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A catapult is a medieval weapon used for bombarding castles and fortifications, but in this context they are different names for the same thing.
 
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Autumn vs fall. Elevator vs lift. Crisps vs Crisps. Same difference.
 

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british people sometimes call slingshots catapults, creating confusion between the siege weapon and the slingshot (no offence to english people since i am british too ;P). Brits sometimes also call slingshots a katty or a flingy! hope this helps,
sohy
 

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Thanks, that is what I thought but I am a newbie and did not want to be missing something. many more questions to come!
 

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Catipulting is a misnomer that was adopted by those who like to call a boot a trunk. Dont we know that a boot is what you put on your foot and not the ass end of a vehicle.
 

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Catipulting is a misnomer that was adopted by those who like to call a boot a trunk. Dont we know that a boot is what you put on your foot and not the ass end of a vehicle.
I suppose inventing the language gives the British the right to call things and spell things how they like. Trunk is an old English term for the trunks that were carried on the backs of carriages. American is a collection of misnomers adopted by those who like to call an arse an ass. Don't we know that an ass is what you put a saddle on and not the arse end of a person! LOL!! (I'm only "joshing"!!!! I'm Irish anyway!)
 

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Its all about the green man the green. I have seen video of the British pounding the Irish without mercy. Very sad.
 

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OK, I admit right up front that I am English, but there is some logic, sense and reason to this language issue. I recently found a friend who owns a faire booth selling what I would call "catapults" and the basket they were in was labeled "slingshots". Funny thing is that the devices they were selling looked like the one on this site's logo. When I was a kid in England my Dad taught me to make a catapult out of a "Y" shaped stick and rubber tubing. A catapult accelerates a projectile IN A STRAIGHT LINE and upon release the projectile continues on that course, subject to gravity. Also, when I was a kid, I learned in Sunday school that David killed Goliath using a "slingshot". This is a device with cords and a pocket for the projectile. The ends of the cords are held in the hand and the projectile swung in a circle around that central pivot point, accelerating in circles. When one end of the cord is released the projectile flies off in a straight line subject to gravity, powered by the centrifugal force built up by the constrained circling. This "whirling" aspect ,and acceleration through constrained centrifugal force is ESSENTIAL to the term "sling" as used with the term "shot". Hence we see mud SLINGING from a spinning tire. The term SLINGSHOT used to describe space vehicles being captured by the gravity of a planet, accelerated, and then released in a straight line to a far destination. When kids form a line on roller skates the kid on the outside end experiences a SLINGSHOT EFFECT.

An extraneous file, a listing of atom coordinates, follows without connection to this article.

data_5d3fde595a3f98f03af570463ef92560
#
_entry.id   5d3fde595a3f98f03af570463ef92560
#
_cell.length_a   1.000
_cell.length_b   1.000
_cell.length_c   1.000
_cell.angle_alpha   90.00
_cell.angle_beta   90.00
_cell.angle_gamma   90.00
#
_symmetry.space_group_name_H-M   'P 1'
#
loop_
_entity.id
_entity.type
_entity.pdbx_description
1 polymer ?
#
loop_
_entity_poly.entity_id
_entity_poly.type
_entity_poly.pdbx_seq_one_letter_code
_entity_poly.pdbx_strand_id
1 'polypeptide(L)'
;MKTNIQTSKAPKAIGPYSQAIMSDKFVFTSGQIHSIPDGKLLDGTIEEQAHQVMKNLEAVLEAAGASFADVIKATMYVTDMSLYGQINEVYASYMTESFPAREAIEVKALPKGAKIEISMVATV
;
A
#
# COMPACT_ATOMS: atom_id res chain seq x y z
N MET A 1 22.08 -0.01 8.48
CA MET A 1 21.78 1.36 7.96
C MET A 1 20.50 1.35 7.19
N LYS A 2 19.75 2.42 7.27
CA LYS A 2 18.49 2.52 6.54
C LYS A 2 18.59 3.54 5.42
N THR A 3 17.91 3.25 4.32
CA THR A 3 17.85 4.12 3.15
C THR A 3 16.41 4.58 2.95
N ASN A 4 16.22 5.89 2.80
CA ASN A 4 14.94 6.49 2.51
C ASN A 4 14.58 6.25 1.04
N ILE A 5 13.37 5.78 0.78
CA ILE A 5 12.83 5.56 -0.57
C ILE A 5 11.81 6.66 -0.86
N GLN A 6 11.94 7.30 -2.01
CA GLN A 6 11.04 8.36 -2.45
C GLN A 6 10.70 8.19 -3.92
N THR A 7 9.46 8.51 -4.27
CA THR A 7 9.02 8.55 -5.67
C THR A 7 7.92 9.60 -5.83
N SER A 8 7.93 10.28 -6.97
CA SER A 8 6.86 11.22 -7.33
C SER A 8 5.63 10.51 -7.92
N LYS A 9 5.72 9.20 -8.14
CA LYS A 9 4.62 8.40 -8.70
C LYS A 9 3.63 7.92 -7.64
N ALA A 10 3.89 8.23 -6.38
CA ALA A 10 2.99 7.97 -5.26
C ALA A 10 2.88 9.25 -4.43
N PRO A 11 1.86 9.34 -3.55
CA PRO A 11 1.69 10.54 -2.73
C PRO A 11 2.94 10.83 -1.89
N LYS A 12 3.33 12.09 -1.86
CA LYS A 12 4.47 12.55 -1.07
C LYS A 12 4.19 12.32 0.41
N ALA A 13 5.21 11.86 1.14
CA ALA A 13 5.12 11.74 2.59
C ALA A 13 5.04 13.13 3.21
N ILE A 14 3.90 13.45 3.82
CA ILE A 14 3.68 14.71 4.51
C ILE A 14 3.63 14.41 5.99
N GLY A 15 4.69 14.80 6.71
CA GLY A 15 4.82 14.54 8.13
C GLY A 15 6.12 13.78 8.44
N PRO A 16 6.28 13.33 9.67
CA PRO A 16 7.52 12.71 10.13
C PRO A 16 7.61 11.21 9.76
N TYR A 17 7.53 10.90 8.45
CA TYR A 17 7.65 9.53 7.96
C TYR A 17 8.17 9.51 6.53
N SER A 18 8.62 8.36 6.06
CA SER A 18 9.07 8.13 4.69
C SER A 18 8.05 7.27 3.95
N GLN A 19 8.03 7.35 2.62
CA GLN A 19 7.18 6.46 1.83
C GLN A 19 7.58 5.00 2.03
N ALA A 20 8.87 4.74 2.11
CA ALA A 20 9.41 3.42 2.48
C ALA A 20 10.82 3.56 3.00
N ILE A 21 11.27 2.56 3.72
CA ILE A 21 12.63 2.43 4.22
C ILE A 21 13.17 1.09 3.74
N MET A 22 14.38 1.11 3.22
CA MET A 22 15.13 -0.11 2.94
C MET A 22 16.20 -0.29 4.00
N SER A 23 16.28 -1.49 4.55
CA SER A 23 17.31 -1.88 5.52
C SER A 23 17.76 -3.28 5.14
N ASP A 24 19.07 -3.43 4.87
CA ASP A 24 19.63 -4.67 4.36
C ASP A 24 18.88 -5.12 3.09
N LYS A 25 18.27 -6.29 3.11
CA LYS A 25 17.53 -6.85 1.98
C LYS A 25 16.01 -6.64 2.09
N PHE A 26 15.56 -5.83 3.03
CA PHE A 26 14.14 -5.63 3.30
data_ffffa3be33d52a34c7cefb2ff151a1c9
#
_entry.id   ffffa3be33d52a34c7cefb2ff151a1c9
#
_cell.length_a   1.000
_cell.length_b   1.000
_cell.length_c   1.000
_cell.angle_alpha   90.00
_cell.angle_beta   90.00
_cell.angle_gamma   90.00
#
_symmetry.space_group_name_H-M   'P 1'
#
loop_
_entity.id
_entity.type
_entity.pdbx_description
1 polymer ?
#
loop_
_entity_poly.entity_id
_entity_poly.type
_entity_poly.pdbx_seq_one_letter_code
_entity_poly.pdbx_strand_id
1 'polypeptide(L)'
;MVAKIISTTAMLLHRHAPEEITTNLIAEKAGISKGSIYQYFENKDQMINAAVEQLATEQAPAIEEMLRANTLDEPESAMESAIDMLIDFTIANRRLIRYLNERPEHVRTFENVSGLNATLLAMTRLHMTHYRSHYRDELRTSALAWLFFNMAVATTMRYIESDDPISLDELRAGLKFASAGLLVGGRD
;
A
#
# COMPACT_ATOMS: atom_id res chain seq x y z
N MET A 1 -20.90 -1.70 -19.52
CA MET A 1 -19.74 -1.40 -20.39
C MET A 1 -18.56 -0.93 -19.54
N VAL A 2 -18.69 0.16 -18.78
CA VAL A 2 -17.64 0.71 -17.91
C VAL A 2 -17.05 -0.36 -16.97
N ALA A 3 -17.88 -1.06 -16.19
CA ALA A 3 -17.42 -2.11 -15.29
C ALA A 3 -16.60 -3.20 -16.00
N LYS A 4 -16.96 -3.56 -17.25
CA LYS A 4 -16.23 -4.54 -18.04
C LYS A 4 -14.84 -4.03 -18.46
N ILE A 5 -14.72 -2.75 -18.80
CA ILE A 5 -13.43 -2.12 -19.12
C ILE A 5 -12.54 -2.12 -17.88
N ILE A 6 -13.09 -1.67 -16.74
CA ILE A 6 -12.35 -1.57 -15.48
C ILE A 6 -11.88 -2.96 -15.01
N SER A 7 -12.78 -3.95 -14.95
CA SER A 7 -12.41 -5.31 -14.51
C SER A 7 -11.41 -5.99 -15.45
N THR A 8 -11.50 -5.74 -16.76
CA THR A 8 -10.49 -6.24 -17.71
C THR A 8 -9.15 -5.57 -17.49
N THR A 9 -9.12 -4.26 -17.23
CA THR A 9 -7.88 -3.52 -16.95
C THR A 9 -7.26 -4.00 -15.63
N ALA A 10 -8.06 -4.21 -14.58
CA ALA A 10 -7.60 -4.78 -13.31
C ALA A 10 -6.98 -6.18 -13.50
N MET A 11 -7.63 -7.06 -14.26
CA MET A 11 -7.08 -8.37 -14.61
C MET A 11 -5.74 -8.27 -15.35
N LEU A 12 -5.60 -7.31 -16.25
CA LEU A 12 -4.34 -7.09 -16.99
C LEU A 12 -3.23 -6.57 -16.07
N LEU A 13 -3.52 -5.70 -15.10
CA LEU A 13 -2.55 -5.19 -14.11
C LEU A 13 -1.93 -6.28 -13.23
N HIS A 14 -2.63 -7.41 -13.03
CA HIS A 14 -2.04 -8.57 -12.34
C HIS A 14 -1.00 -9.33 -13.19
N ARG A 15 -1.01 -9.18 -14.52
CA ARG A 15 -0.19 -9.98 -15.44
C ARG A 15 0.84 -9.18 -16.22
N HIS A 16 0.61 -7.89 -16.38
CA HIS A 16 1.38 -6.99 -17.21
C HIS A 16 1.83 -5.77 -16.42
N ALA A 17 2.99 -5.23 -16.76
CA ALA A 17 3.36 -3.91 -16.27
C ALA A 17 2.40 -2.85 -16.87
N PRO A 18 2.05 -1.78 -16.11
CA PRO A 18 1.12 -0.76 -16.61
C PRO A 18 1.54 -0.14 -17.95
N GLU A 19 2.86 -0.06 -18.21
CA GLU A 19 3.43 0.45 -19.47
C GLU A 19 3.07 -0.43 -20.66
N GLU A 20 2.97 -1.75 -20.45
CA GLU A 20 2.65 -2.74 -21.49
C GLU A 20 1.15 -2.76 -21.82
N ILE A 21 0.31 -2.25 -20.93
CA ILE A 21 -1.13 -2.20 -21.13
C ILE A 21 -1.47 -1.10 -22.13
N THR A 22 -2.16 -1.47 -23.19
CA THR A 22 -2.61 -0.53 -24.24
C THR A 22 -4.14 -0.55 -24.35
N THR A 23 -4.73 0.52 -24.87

When an object continues on a straight path having been accelerated in a straight line it has been CATAPULTED. Hence, when a car rear ends another the occupants are CATAPULTED through the windshield (not slung). Roman siege engines were indeed catapults. A sports car might catapult its occupants from 0 to 60 in a few seconds, but when it corners at speed they might be SLUNG against the doors.

Sorry, No matter what your nationality, a sling is a sling and a catapult is a catapult. Maybe this site needs a new logo, or keep the logo and change the name to "Catapult Forum".


I found this site and this discussion by searching "sling V catapult" as a result of my friend's booth and our ensuing disagreement. I wanted to know if my understanding was correct, or whether this is just a misuse of language. There certainly seems to be confusion even amongst catapult enthusiasts, so I joined the site to put in my two cents worth. I hope that it helps.
 

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Okay, I really dug the post about the difference between the sling and the catapult.

I'll happily muddy things just a touch by discussing the trebuchet, a medieval siege weapon that used a sling to hurl great boulders, but would be called a catapult by anyone who didn't spend their grade school lunches reading about them.

A slingshot is simply a cattapult that someone over here in america has. It may be of interest to know when exactly the catapult made for me by Brooklyn became a slingshot on its journey to me by Royal Post and US Postal Service. I'm not going to lose sleep over it.

I have made several slings as well, and the primary diference between them and the catapult/slingshot is how much worse a shot I am with them. I can hit my four foot wide (1.25 meter) catchbox with my slingshots on a fairly consistant basis, while with the slings I am quite lucky to get my shots within five degrees of the compass direction I am shooting in.
 

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Oh my bloody arse, what is going here? Hey I think that the batteries are run down in my torch! Ops, the fact is I have never been to the Isles. Cheers Lads, Mates, Gent's and Chaps. Hey it's a flip here! Y'all come to Texas yeu-hear. -- Tex-Shooter
 

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I think the 'shot' in slingshot comes from the "shot" used in everything from the Brown Bess Musket (in service with the British military from 1722 to 1838) to the modern Shotgun.
 
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